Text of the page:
Further clarifying his unwillingness to invade was a statement he made following his public statement about the Soviet missiles in Cuba where he was quoted as saying though a lot of people want to invade Cuba. I would be opposed to it today. A naval blockade was eventually decided upon. Kennedy organised a line of US navy ships 500 miles off the Cuban coast- this line was labelled a quarantine line. The purpose of the quarantine line was to inhibit the delivery of nuclear arms from the USSR to the island.
Once the decision had been made a speech was prepared by Theadore Sorensen, an associate of Kennedy, explaining to the world the reasons for why it was necessary for the quarantine line to be in place. Even although the majority of Americans were pleased with this decision, in many cities elsewhere Kennedys choice of action was unpopular. This resulted in demonstrations and protest about the possibility of nuclear war. Having said this, the U. S. S. R seemed to accept the blockade without lashing out.
The first break in the tension-filled impasse came¦when a dozen of the twenty five Russian ships en route to Cuba either altered or reversed their course Khrushchev and Kennedy contacted each other through letters. As mentioned previously Khrushchev did not want to enter a nuclear war and merely warned Kennedy against it as well. He wrote to Kennedy personally saying be careful, as we both tug at the ends of the rope in which we have tied the knot of war conveying that war was not what he had intended .
On October 26th, after the naval blockade was put in place, Khrushchev wrote to Kennedy. In his letter he requested that the naval blockade be lifted and for Kennedys word that the United States would not invade Cuba. In return, the Soviet Union would dismantle and remove the missiles as well as stop shipments of weapons to Cuba. Carol Quighey described his letter as long and confused and stated that its tone clearly showed his personal panic .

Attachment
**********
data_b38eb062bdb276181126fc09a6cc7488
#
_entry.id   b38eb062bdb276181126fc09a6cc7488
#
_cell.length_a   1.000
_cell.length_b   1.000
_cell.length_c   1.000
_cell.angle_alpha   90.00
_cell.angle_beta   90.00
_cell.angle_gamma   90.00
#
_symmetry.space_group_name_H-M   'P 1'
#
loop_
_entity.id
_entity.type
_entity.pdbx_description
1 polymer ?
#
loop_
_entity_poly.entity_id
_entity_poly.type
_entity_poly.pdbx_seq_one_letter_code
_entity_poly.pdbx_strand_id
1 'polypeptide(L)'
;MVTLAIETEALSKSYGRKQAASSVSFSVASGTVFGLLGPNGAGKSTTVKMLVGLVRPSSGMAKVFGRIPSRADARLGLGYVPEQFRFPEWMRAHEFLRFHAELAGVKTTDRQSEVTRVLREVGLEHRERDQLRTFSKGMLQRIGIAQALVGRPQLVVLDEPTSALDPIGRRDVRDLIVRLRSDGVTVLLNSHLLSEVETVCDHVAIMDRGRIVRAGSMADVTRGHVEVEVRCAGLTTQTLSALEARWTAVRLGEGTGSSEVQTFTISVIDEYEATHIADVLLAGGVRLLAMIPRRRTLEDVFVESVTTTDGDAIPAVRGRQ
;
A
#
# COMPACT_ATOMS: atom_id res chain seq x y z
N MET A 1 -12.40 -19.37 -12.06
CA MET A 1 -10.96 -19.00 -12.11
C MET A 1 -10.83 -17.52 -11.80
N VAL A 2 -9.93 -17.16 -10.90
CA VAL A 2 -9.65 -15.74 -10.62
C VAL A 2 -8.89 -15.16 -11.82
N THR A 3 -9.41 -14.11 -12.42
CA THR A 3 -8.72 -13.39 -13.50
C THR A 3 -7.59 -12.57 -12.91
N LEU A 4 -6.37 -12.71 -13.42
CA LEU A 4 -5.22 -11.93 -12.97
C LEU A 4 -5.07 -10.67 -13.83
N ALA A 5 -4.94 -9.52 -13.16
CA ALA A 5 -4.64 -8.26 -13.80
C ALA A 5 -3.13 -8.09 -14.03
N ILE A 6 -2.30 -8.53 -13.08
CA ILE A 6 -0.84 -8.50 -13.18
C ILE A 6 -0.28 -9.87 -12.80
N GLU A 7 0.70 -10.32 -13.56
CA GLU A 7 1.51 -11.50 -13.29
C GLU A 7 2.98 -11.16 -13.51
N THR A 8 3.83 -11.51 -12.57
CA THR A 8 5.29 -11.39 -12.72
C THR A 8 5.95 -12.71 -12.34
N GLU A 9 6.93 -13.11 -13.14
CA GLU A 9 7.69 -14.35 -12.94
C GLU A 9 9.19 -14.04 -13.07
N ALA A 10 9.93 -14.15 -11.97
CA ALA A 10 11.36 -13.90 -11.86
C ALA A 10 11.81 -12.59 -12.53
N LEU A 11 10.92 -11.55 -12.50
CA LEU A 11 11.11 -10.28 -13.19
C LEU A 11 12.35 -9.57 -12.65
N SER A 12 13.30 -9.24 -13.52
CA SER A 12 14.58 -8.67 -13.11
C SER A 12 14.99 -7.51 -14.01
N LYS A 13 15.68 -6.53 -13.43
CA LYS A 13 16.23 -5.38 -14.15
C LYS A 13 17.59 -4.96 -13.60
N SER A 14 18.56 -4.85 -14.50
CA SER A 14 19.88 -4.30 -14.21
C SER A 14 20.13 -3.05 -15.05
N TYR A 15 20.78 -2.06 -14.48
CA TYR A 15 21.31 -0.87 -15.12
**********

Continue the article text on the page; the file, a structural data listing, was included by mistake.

Merely a day later Khrushchev sent another letter demanding that the United States remove their nuclear bases in Turkey. Prior to replying to either, Kennedy consulted his brother, Attorney General Bobby Kennedy. Bobby is credited for showing political astuteness needed to resolve the ever more complex situation by Robin Cross. Bobby suggested that Kennedy reply only to the first letter and disregard the second. Thus therefore, Kennedy wrote to Khrushchev agreeing not to invade Cuba and to lift the naval blockade if the missile bases from Cuba were removed.
On Saturday 27th October the Soviet Foreign Officer published a very different text that suggested a deal had been made not only to take down the missile bases in Cuba but also those in Turkey. Kennedy had replied only to the first letter and ignored the second request involving Turkey. Despite the fact that said Turkey bases were to be dismantled regardless of Soviet interest, the White House rejected this publication and stated that they would remove the naval blockade in exchange for removal of Soviet missiles in Cuba and promise not to invade Cuba.
On the following Sunday, Khrushchev announced his acceptance. Work on missile sites was stopped and dismantled under careful observation of the UN. To conclude, ultimately Kennedy prevailed and resolved the deathly fear of a nuclear war from within Cuba. Walter Trohan wrote about the Cuban missile crisis in the New York Tribute in November 1962 that for the first time in twenty years the Americans can carry their head high because the President of the United States has stood up to the Premier of Russia and made him back down.